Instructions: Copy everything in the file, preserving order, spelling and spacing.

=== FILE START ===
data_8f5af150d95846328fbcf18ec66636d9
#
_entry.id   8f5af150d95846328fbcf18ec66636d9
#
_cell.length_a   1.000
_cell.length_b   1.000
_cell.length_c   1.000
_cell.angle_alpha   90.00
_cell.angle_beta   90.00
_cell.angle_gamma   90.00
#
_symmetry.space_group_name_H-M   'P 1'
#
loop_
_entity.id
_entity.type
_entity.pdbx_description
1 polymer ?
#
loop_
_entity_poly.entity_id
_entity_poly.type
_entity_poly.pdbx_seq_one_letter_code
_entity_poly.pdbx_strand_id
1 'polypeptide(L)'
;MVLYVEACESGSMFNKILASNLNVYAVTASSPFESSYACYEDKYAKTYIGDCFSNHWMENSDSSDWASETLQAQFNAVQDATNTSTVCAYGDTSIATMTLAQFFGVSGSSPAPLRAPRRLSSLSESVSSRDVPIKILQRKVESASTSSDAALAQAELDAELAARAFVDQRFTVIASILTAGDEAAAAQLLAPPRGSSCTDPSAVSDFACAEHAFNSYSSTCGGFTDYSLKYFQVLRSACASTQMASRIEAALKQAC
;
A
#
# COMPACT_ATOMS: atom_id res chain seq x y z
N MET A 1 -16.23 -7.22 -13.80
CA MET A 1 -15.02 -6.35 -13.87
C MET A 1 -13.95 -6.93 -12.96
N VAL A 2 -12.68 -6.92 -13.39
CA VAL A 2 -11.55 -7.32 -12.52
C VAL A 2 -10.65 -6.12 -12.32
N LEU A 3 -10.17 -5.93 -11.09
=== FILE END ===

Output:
data_8f5af150d95846328fbcf18ec66636d9
#
_entry.id   8f5af150d95846328fbcf18ec66636d9
#
_cell.length_a   1.000
_cell.length_b   1.000
_cell.length_c   1.000
_cell.angle_alpha   90.00
_cell.angle_beta   90.00
_cell.angle_gamma   90.00
#
_symmetry.space_group_name_H-M   'P 1'
#
loop_
_entity.id
_entity.type
_entity.pdbx_description
1 polymer ?
#
loop_
_entity_poly.entity_id
_entity_poly.type
_entity_poly.pdbx_seq_one_letter_code
_entity_poly.pdbx_strand_id
1 'polypeptide(L)'
;MVLYVEACESGSMFNKILASNLNVYAVTASSPFESSYACYEDKYAKTYIGDCFSNHWMENSDSSDWASETLQAQFNAVQDATNTSTVCAYGDTSIATMTLAQFFGVSGSSPAPLRAPRRLSSLSESVSSRDVPIKILQRKVESASTSSDAALAQAELDAELAARAFVDQRFTVIASILTAGDEAAAAQLLAPPRGSSCTDPSAVSDFACAEHAFNSYSSTCGGFTDYSLKYFQVLRSACASTQMASRIEAALKQAC
;
A
#
# COMPACT_ATOMS: atom_id res chain seq x y z
N MET A 1 -16.23 -7.22 -13.80
CA MET A 1 -15.02 -6.35 -13.87
C MET A 1 -13.95 -6.93 -12.96
N VAL A 2 -12.68 -6.92 -13.39
CA VAL A 2 -11.55 -7.32 -12.52
C VAL A 2 -10.65 -6.12 -12.32
N LEU A 3 -10.17 -5.93 -11.09